Sensory processing disorder

Sensory processing disorder

My child doesn’t like to take head bath, my child don’t like to be touched, my child don’t like loud noises, my child walks on tiptoes.. Etc. Parents usually know and understand their children better than anyone else and also they will understand that their children are suffering. But they lack with information why they are struggling. This information will help you to understand why your children behave in different manner.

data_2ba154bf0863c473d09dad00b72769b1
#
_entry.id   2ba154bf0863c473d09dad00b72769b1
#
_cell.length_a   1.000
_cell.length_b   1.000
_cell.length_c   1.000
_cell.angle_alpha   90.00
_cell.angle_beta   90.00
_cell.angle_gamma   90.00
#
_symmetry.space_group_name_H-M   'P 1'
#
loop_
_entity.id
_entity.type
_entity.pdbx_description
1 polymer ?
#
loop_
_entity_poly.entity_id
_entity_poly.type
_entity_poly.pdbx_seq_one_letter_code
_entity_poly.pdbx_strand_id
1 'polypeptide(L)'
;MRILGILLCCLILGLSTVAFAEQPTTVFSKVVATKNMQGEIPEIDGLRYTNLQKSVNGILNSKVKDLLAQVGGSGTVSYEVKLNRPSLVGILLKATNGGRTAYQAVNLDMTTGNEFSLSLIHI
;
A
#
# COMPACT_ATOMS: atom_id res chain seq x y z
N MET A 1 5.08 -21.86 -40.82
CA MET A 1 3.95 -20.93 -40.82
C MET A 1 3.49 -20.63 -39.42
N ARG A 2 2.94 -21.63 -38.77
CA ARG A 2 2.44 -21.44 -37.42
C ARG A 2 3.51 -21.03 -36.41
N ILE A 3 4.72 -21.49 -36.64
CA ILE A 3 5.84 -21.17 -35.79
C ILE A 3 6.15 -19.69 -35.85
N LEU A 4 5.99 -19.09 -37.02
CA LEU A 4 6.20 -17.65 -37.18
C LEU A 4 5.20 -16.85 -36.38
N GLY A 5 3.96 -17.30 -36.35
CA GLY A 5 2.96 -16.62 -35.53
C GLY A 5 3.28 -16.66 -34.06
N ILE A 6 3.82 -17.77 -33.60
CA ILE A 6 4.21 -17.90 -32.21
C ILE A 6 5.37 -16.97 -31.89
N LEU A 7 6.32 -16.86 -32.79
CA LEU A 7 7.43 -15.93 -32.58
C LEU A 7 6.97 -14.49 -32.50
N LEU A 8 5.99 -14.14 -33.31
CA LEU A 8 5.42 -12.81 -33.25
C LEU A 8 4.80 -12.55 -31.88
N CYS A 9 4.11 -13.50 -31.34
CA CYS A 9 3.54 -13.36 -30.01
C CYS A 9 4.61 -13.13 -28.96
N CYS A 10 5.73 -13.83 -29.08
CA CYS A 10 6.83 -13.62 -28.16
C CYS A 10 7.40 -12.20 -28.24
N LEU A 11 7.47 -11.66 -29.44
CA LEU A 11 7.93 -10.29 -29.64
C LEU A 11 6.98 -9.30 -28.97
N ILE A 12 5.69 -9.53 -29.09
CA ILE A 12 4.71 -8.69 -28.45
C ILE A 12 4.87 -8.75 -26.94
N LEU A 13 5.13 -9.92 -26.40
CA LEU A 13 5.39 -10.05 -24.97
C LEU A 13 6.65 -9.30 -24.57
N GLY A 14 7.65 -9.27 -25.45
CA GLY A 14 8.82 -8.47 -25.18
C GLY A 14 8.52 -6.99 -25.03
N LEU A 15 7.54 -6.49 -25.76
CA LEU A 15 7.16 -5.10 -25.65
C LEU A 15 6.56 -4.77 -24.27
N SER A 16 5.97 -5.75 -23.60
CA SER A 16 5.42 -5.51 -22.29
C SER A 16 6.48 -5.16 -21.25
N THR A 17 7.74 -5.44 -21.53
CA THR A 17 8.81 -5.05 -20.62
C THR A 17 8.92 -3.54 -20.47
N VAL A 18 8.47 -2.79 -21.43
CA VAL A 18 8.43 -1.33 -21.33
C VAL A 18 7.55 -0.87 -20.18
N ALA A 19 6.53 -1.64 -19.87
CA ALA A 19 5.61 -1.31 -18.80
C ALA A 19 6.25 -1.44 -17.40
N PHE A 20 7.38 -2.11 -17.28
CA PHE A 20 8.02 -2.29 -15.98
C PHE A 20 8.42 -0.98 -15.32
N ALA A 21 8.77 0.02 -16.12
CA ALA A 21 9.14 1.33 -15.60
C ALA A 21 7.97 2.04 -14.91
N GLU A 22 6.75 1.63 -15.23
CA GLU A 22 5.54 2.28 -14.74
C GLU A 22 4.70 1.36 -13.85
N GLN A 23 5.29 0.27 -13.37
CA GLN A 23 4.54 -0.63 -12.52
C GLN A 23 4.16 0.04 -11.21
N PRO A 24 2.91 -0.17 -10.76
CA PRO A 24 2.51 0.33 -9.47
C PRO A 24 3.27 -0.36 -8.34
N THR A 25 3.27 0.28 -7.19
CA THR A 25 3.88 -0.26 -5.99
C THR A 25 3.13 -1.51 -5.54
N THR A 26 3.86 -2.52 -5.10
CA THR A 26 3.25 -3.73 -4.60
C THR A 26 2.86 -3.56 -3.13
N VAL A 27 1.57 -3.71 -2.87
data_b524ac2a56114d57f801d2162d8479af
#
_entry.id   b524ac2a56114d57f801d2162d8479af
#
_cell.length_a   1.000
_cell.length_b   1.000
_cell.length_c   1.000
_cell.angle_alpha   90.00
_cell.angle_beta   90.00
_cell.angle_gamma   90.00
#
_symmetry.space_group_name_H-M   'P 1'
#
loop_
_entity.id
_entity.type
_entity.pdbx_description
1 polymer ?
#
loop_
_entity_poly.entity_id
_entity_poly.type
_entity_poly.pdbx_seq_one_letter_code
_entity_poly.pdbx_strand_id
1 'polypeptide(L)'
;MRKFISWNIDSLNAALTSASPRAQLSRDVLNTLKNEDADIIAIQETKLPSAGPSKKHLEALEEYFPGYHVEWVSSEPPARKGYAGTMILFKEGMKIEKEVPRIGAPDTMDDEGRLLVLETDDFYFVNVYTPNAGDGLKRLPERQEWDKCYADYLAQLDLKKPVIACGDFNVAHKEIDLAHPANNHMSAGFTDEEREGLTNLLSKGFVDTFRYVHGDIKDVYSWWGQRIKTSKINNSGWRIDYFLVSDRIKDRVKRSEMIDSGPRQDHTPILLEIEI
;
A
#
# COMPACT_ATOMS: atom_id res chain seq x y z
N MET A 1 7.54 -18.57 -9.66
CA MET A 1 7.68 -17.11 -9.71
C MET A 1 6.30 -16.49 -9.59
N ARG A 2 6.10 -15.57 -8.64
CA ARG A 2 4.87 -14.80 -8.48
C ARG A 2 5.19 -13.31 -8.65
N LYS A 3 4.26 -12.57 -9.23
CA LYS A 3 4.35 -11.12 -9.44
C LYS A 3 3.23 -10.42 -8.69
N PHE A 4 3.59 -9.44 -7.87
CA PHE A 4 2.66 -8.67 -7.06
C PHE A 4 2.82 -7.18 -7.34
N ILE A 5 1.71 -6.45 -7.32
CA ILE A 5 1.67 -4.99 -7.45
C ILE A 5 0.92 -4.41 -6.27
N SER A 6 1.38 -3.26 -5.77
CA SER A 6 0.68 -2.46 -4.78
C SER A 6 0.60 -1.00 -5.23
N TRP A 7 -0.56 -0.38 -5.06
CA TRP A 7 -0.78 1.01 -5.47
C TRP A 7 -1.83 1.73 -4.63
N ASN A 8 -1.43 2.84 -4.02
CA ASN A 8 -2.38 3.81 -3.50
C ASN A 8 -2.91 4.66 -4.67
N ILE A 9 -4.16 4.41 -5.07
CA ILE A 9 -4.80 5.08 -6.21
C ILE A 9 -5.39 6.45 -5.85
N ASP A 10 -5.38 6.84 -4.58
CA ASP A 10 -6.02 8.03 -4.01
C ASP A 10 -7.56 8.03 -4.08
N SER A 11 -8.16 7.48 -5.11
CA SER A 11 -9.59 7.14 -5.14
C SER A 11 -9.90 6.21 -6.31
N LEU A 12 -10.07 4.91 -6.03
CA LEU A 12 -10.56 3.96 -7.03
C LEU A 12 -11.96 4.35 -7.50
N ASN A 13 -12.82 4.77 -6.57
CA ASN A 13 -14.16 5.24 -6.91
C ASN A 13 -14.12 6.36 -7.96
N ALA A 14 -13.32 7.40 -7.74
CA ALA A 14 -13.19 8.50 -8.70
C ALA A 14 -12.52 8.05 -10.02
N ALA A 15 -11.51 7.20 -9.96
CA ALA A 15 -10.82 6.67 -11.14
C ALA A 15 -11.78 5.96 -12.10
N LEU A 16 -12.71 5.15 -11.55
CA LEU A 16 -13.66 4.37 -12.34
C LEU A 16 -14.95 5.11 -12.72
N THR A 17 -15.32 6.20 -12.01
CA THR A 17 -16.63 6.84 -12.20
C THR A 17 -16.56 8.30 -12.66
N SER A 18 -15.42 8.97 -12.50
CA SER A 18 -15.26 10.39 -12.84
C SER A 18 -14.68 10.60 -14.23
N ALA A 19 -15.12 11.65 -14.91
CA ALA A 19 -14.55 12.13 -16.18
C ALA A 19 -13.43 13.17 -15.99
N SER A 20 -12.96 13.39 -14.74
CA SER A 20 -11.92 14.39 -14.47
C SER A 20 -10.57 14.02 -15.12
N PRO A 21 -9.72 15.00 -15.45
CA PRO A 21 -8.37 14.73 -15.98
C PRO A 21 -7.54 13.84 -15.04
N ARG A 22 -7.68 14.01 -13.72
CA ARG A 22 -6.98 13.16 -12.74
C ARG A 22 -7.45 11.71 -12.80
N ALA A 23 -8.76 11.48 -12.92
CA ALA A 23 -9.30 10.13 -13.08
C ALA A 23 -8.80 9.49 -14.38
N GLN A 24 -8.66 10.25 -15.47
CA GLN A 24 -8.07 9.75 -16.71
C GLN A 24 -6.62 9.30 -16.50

All of the information we receive about the world comes to us through our sensory systems. Because many sensory process takes place in the nervous system at an unconscious level. We are not usually aware of them. Although we all are familiar with the sense involved in taste, smell, sight and sound. Most of us do not realize that our nervous system also sense touch, movement, force of gravity and body position. Just as the eyes detect visual information and relay it on to the brain for interpretation, all sensory systems have receptors that pick up information to be perceived by the brain. Cells within the skin send information about light, touch, pain, temperature and pressure. Structures within the inner ear detect movement and change in the position of the head. Components of muscles, joint and tendons provide and awareness of the body. In brief we call it as Sensory Integration.